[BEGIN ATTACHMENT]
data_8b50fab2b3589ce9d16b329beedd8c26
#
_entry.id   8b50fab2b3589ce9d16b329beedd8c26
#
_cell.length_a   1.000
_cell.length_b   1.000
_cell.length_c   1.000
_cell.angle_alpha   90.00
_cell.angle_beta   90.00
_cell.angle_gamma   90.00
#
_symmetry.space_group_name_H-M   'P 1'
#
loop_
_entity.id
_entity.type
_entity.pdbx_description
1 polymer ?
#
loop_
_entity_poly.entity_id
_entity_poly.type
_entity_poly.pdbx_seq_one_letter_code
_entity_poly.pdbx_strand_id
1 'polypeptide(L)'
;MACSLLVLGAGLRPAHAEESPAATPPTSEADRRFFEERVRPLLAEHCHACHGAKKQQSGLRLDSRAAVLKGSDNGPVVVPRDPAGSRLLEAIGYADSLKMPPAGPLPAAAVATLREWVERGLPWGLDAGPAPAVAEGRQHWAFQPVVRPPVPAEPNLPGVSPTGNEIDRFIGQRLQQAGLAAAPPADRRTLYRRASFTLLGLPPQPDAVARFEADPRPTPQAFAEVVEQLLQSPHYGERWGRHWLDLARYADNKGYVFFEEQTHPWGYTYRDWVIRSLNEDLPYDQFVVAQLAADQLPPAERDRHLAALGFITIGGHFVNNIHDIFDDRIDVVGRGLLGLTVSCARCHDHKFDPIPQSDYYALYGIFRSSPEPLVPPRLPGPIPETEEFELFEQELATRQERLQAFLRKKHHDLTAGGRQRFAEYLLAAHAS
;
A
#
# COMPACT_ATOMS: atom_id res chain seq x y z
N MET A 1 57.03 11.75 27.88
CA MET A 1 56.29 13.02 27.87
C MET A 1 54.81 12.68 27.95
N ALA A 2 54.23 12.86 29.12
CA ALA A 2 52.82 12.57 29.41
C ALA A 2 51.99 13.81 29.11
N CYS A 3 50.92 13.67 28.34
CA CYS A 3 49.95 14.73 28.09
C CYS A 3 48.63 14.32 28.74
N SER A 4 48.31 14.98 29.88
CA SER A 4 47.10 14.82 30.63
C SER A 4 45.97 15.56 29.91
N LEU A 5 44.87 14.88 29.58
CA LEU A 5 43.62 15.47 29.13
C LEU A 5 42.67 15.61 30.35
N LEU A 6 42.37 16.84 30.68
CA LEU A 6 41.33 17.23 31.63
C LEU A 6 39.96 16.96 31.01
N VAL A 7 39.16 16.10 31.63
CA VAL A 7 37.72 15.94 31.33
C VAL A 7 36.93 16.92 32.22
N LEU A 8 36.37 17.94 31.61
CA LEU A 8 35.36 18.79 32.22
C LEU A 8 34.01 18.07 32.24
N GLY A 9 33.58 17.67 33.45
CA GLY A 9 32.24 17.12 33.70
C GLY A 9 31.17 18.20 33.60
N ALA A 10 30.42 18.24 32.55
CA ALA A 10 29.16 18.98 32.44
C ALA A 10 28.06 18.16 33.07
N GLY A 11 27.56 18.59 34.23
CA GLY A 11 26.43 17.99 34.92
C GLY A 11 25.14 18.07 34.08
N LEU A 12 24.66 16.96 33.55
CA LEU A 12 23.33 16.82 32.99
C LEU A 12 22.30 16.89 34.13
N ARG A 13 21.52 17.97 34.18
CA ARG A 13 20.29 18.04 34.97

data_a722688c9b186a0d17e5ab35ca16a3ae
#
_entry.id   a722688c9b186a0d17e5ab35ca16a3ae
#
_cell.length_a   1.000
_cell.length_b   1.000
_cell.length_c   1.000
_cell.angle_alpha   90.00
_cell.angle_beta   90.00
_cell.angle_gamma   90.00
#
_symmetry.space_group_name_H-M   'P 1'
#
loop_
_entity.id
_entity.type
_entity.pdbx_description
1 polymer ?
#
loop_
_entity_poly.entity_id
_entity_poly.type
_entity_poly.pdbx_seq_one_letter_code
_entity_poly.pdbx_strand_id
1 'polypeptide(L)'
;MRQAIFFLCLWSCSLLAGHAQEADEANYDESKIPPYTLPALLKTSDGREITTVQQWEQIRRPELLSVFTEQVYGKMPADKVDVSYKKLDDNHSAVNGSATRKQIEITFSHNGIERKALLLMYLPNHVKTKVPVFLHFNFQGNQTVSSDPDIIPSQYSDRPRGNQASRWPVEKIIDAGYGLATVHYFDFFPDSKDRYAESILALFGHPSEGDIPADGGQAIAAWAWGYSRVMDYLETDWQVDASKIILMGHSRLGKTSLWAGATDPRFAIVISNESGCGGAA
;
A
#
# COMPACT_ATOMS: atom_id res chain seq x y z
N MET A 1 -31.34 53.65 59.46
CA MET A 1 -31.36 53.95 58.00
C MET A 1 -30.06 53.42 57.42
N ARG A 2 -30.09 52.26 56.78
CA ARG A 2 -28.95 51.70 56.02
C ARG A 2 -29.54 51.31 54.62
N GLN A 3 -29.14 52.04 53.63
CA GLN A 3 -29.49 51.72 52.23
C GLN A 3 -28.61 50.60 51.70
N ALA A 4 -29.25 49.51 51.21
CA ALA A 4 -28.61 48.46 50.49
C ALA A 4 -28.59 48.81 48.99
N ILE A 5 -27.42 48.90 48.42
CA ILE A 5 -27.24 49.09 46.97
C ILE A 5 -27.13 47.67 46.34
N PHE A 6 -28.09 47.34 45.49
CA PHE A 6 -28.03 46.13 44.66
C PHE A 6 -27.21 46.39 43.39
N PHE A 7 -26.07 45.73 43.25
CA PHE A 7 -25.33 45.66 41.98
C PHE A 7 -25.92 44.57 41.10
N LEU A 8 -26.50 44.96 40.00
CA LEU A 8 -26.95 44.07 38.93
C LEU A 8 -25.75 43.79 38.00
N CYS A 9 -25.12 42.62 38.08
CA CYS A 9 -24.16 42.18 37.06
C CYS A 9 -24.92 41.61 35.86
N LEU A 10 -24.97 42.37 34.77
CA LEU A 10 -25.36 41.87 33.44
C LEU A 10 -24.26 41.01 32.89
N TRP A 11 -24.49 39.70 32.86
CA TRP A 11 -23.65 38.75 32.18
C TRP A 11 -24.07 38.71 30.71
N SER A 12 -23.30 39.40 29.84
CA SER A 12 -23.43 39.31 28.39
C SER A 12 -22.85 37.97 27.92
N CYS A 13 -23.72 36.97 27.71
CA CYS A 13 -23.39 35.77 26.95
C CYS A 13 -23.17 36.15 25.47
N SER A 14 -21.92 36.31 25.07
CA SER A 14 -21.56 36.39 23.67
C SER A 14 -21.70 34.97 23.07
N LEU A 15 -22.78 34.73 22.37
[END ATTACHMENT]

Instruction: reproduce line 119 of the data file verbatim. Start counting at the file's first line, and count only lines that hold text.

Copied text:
C PHE A 7 -25.92 44.57 41.10